Revealed in Power
The opening question of John Calvin's Genevan Catechism has a familiar ring to it — "What is the chief end of man?" The question gets to the root of anthropology and theology. The Westminster Divines apparently were familiar enough with the catechism to spot a spectacular foundation for Christian education.
Across the history of the world, nations, cults, and trendy groups attempt to answer the question of man's purpose. Peace. Prosperity. Mercy. Kindness. These are some of the most elegant answers. While others drinking heavily from atheistic philosophy find cruder answers. Sex. Drugs. Alcohol. Me.
In typical Calvin fashion, he answers with no subtly. Though, I do love the subtle difference of his answer compared to Westminster — "It is to know God his Creator" (Q.1). For Calvin, this knowledge is effectual and gracious. This knowledge of God "should advance his glory" (Q.2) as we acknowledge him as "almighty and perfectly good" (Q.9). But ironically, Calvin says this is not enough. God has revealed more than pure power. He reveals His full character. Calvin states it like this,
10 M. Is this sufficient?
C. By no means.
11 M. Why not?
C. Because we do not deserve that he should exert his power for our assistance, or manifest his goodness for our benefit.
12 M. What more is needful?
C. That each one of us be fully convinced that God loves him, and that he is willing to be to him a Father and a Savior.
13 M. But how will that be evident to us?
C. Truly from his word, in which he declares to us his mercy, and testifies his love for us, in Christ.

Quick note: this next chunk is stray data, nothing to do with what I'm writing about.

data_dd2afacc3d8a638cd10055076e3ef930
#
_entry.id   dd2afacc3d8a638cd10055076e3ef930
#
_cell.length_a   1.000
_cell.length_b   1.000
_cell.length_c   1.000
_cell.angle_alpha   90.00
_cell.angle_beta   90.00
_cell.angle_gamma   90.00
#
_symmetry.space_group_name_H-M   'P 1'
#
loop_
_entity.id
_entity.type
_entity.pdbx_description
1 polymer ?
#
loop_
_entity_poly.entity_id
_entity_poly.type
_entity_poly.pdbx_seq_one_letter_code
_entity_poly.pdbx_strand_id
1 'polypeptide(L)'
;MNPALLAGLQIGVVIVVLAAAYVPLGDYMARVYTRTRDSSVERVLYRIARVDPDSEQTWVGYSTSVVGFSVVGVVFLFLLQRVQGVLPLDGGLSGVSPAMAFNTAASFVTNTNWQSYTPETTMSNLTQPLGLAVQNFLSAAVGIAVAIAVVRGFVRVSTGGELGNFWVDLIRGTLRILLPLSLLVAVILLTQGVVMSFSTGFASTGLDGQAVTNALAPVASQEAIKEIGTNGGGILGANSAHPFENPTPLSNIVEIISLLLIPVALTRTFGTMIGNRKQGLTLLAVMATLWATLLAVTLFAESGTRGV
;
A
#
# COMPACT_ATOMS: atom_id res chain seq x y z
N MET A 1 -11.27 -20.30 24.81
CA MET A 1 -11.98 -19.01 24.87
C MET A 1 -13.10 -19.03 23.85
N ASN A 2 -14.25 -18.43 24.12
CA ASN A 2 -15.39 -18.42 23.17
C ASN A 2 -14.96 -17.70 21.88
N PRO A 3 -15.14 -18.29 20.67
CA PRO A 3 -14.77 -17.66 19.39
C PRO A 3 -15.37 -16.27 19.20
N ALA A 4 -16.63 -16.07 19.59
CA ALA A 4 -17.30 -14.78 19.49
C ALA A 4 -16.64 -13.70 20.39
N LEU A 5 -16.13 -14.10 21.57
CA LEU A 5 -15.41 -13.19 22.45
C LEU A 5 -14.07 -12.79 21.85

14 M. The foundation and beginning of confidence in God is then, the knowledge of him in Christ?
Knowing and recognizing the power and authority of God is not sufficient Christian knowledge. To know of a powerful deity is merely theism. Calvin's chief end is to know the God who "manifest his goodness for our benefit" (Q.11). It is this knowledge of God stemming from the revelation of Jesus Christ that moves to advancing the glory of God. Knowledge of God-for-us is the "chief good of man" (Q.3) precisely because it encourages men to glorify God. Or as Calvin elucidates in Genesis 17, God command Abraham to "walk before me" on the basis of God appearing before him as El Shaddai (the Almighty God).
God reveals Himself as almighty and yet merciful towards us. Similarly, God commands obedience only after He has revealed Himself as the Almighty God on our behalf. God has done both of these things for the Church. He has revealed Himself as the eager Father and the source of our obedient love for Him (1 John 4:19). It is as Calvin says, truly "living piously and justly" is nothing more than "depending upon God."
"Now, from these words, we learn for what end God gathers together for himself a church; namely, that they whom he has called, may be holy. The foundation, indeed, of the divine calling, is a gratuitous promise; but it follows immediately after, that they whom he has chosen as a peculiar people to himself, should devote themselves to the righteousness of God...Wherefore, let us know, that God manifests himself to the faithful, in order that they may live as in his sight; and may make him the arbiter not only of their works, but of their thoughts. Whence also we infer, that there is no other method of living piously and justly than that of depending upon God." (Commentary on Genesis Volume 1)
In denying the God who reveals Himself (Rom 1:18-23), the world places themselves in an endless struggle to find themselves and their purpose. They are unaware that the God who reveals Himself desires to be their Father and empower them to walk in gladtiddings before Him.